|Red Eagle's Grave at Little River, Ala.|
One of the most prominent Native Americans in the early history of Alabama was William Weatherford, who was also known as “Lamochattee,” which means “Red Eagle.” He was born in the 1780s and is best known for leading the Red Sticks in the Creek War against the United States in 1813 and 1814. As a youngster, I was amazed by the story of how Red Eagle jumped from a high bluff into the Alabama River while on horseback to escape capture during the Battle of Holy Ground in December 1813.
Later, Red Eagle surrendered to Col. Andrew Jackson (later to become a U.S. President) at Fort Toulouse and helped broker a peace treaty between the Creeks and the United States government. Red Eagle died on March 24, 1824, and he’s buried beside his mother, Sehoy, in the tiny community of Little River, which is in a remote corner of Baldwin County, Ala. Today, you can visit Red Eagle’s grave, which is within the confines of a small park.
I’ve wanted to visit Red Eagle’s grave for a long time, and I put the trip on my “bucket list” last year. Despite a few raindrops and chilly temperatures, my son and I made the trip down Wednesday of last week, and it was well worth it. If you’ve never been, I highly recommend that you check it out, especially if you’re interested in Alabama history.
As you enter the park containing Red Eagle and Sehoy’s graves, you’ll see a large information sign that contains a wealth of information. The sign reads as follows:
“THE RED EAGLE: WILLIAM WEATHERFORD, 1765-1824: The son of a Scotch trader, Charles Weatherford, and a Creek Indian princess, Sehoy Tate Weatherford, William was destined to become one of the most powerful leaders of the Wind Clan of the Creek Indian Nation.
“During the early 1800’s conflicts, usually over land, between the Creek Indians and the white settlers erupted into open warfare. After having led his warriors in the attack on Fort Mims, in August of 1813, he was known to have grieved at the viciousness of the attack. Over 500 white settlers, men, women and children and several hundred Creek Indian Warriors were killed in this historic battle.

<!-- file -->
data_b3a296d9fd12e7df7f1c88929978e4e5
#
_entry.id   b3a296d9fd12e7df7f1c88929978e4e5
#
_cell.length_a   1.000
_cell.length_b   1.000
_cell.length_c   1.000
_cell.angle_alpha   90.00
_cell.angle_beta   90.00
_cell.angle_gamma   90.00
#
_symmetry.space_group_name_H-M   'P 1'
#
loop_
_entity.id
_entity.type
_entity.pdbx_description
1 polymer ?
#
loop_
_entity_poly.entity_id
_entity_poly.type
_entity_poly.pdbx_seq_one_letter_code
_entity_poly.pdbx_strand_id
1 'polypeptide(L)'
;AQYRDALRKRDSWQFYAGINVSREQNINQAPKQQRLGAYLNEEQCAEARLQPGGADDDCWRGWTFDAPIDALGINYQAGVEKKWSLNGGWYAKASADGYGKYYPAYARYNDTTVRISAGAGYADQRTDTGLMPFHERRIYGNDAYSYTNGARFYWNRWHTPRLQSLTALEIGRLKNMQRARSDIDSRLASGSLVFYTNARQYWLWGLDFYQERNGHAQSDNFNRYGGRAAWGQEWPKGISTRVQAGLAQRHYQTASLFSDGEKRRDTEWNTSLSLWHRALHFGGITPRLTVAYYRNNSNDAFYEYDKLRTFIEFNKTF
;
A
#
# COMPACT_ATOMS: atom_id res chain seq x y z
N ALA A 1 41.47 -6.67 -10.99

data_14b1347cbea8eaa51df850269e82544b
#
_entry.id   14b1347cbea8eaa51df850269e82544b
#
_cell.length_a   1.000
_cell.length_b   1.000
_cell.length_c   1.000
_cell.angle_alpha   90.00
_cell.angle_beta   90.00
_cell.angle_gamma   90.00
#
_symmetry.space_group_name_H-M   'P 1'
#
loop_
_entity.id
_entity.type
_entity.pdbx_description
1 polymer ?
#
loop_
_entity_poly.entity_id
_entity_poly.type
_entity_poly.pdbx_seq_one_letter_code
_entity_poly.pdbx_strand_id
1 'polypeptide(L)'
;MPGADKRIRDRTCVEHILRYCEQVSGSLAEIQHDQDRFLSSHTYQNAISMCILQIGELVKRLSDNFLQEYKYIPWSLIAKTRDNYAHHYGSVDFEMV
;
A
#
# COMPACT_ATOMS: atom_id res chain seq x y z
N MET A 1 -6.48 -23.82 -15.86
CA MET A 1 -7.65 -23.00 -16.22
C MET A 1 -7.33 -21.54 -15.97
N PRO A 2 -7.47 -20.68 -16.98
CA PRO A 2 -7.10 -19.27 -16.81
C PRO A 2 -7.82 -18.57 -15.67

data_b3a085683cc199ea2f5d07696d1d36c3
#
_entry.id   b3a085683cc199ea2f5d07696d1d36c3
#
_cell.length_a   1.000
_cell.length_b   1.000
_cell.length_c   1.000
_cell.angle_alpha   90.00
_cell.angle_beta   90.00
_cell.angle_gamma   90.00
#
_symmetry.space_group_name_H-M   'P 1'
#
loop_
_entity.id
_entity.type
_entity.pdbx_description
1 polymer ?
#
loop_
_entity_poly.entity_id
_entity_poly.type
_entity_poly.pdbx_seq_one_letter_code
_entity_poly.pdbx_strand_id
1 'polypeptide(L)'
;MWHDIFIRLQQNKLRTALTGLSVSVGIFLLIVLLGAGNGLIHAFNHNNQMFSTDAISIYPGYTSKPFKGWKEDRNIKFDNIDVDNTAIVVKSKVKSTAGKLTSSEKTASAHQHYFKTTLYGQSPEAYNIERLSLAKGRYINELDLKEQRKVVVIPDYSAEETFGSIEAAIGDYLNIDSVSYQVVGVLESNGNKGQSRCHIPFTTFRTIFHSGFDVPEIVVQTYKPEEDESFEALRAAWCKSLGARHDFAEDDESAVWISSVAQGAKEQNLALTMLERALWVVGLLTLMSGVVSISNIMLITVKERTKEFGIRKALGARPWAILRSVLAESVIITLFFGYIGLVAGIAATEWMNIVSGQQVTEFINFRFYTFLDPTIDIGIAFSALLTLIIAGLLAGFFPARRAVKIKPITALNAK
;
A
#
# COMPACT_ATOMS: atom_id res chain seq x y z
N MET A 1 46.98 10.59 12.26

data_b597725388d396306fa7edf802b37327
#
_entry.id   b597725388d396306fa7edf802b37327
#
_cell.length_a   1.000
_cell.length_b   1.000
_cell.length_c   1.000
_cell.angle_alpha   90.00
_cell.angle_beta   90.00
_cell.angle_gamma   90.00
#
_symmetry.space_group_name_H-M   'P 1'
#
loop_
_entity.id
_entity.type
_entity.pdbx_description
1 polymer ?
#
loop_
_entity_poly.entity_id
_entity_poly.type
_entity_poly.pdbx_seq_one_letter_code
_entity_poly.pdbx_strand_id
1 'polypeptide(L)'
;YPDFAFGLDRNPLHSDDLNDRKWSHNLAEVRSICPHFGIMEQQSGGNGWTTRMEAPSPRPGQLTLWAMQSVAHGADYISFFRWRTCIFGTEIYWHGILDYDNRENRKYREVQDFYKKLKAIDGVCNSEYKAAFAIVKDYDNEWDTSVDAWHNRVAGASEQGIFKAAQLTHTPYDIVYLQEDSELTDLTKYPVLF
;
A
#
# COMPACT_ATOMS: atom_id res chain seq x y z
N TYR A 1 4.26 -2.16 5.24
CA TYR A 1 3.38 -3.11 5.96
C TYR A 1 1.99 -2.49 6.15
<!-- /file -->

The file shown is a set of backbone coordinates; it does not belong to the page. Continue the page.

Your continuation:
“Andrew Jackson and his 2,000 Tennessee Volunteers defeated the Creek Indian Nation led by Red Eagle in March 1814 at the Battle of Horseshoe Bend.
“At the age of 60, William Weatherford died, and was buried beside his beloved mother, Sehoy Tate Weatherford, at this site.
“SEHOY TATE WEATHERFORD, PRINCESS OF THE CREEK INDIAN NATION, MOTHER OF WILLIAM WEATHERFORD: Born the third Princess Sehoy in the Creek Nation, Sehoy Tate (Tait) the widowed mother of two children, married Charles Weatherford. Their union produced two offspring, one being William Weatherford, destined to become ‘The Red Eagle.’ The rule of maternal inheritance allowed the husbands of Creek princesses to become very powerful men in the Creek Nation. Between the three Sehoys – Sehoy Marchand, Sehoy McGillavry and Sehoy Weatherford, the Wind Clan of the Creeks was ruled by Sehoy princesses and their husbands for almost 100 years.
“Beloved of her son, William, her remains were brought to this spot prior to his death, so that they might be together in the hereafter.”
If you’re interested in seeing Red Eagle’s grave for yourself, take State Highway 59 to the Little River Fire Station, then turn west onto Dixie Landing Road. Continue down this road until you see a sign that says “WILLIAM WEATHFORD RED EAGLE GRAVE SITE 1 MILE,” then turn left on to T.J. Earle Road. Continue past St. Joe Baptist Church, then turn right on to Red Eagle Road, which dead ends at the park containing Weatherford’s grave.
In the end, how many of you have ever been to see Red Eagle’s grave? What did you think about it? Do you know of any other interesting, historic graves? Let us know in the comments section below.